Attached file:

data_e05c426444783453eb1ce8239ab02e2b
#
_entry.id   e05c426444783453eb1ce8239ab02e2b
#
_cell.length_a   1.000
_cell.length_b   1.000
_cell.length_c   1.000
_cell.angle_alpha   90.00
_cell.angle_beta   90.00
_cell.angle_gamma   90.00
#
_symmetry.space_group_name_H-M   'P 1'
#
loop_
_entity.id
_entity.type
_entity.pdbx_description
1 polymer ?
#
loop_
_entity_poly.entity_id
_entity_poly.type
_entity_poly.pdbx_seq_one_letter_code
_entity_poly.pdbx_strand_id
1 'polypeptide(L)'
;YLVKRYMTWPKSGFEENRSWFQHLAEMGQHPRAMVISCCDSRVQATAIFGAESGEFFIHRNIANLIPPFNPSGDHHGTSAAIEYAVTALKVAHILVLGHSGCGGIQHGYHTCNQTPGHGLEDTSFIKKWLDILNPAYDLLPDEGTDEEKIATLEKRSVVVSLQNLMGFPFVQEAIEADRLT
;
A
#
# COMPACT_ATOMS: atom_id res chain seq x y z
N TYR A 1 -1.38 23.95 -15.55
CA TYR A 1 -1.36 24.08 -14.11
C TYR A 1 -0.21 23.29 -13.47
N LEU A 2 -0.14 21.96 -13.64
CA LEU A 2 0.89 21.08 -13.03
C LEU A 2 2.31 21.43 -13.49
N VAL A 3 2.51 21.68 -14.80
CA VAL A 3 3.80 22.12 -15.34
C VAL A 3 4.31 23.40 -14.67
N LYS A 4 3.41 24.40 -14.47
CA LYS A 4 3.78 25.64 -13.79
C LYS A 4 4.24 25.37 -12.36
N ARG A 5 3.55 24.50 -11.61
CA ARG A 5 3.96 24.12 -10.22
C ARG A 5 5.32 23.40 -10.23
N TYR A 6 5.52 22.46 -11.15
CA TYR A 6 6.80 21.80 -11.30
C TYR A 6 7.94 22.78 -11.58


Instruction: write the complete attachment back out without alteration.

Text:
data_e05c426444783453eb1ce8239ab02e2b
#
_entry.id   e05c426444783453eb1ce8239ab02e2b
#
_cell.length_a   1.000
_cell.length_b   1.000
_cell.length_c   1.000
_cell.angle_alpha   90.00
_cell.angle_beta   90.00
_cell.angle_gamma   90.00
#
_symmetry.space_group_name_H-M   'P 1'
#
loop_
_entity.id
_entity.type
_entity.pdbx_description
1 polymer ?
#
loop_
_entity_poly.entity_id
_entity_poly.type
_entity_poly.pdbx_seq_one_letter_code
_entity_poly.pdbx_strand_id
1 'polypeptide(L)'
;YLVKRYMTWPKSGFEENRSWFQHLAEMGQHPRAMVISCCDSRVQATAIFGAESGEFFIHRNIANLIPPFNPSGDHHGTSAAIEYAVTALKVAHILVLGHSGCGGIQHGYHTCNQTPGHGLEDTSFIKKWLDILNPAYDLLPDEGTDEEKIATLEKRSVVVSLQNLMGFPFVQEAIEADRLT
;
A
#
# COMPACT_ATOMS: atom_id res chain seq x y z
N TYR A 1 -1.38 23.95 -15.55
CA TYR A 1 -1.36 24.08 -14.11
C TYR A 1 -0.21 23.29 -13.47
N LEU A 2 -0.14 21.96 -13.64
CA LEU A 2 0.89 21.08 -13.03
C LEU A 2 2.31 21.43 -13.49
N VAL A 3 2.51 21.68 -14.80
CA VAL A 3 3.80 22.12 -15.34
C VAL A 3 4.31 23.40 -14.67
N LYS A 4 3.41 24.40 -14.47
CA LYS A 4 3.78 25.64 -13.79
C LYS A 4 4.24 25.37 -12.36
N ARG A 5 3.55 24.50 -11.61
CA ARG A 5 3.96 24.12 -10.22
C ARG A 5 5.32 23.40 -10.23
N TYR A 6 5.52 22.46 -11.15
CA TYR A 6 6.80 21.80 -11.30
C TYR A 6 7.94 22.78 -11.58